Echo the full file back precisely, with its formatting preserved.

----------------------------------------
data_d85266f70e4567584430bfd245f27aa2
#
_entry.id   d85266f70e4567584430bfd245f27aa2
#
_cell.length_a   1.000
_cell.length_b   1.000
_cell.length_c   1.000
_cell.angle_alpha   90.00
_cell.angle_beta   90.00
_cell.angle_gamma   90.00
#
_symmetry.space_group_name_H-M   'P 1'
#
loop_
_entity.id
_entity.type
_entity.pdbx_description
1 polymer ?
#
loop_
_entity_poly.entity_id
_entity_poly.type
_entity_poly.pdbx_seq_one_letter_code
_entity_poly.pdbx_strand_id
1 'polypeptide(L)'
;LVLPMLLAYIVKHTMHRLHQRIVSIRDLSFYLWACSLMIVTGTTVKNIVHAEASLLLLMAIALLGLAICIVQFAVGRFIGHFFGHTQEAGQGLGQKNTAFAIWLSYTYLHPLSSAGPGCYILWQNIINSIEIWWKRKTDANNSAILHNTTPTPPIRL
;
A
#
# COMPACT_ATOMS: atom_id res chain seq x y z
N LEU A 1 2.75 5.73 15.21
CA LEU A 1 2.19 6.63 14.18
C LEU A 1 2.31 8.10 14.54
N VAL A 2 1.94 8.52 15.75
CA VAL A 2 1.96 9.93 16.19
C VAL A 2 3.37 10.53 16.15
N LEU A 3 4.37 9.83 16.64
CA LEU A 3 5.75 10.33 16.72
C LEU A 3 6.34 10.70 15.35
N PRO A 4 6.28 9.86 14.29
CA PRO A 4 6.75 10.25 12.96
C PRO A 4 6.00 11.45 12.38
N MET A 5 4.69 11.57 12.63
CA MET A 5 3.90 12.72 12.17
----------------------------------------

data_d85266f70e4567584430bfd245f27aa2
#
_entry.id   d85266f70e4567584430bfd245f27aa2
#
_cell.length_a   1.000
_cell.length_b   1.000
_cell.length_c   1.000
_cell.angle_alpha   90.00
_cell.angle_beta   90.00
_cell.angle_gamma   90.00
#
_symmetry.space_group_name_H-M   'P 1'
#
loop_
_entity.id
_entity.type
_entity.pdbx_description
1 polymer ?
#
loop_
_entity_poly.entity_id
_entity_poly.type
_entity_poly.pdbx_seq_one_letter_code
_entity_poly.pdbx_strand_id
1 'polypeptide(L)'
;LVLPMLLAYIVKHTMHRLHQRIVSIRDLSFYLWACSLMIVTGTTVKNIVHAEASLLLLMAIALLGLAICIVQFAVGRFIGHFFGHTQEAGQGLGQKNTAFAIWLSYTYLHPLSSAGPGCYILWQNIINSIEIWWKRKTDANNSAILHNTTPTPPIRL
;
A
#
# COMPACT_ATOMS: atom_id res chain seq x y z
N LEU A 1 2.75 5.73 15.21
CA LEU A 1 2.19 6.63 14.18
C LEU A 1 2.31 8.10 14.54
N VAL A 2 1.94 8.52 15.75
CA VAL A 2 1.96 9.93 16.19
C VAL A 2 3.37 10.53 16.15
N LEU A 3 4.37 9.83 16.64
CA LEU A 3 5.75 10.33 16.72
C LEU A 3 6.34 10.70 15.35
N PRO A 4 6.28 9.86 14.29
CA PRO A 4 6.75 10.25 12.96
C PRO A 4 6.00 11.45 12.38
N MET A 5 4.69 11.57 12.63
CA MET A 5 3.90 12.72 12.17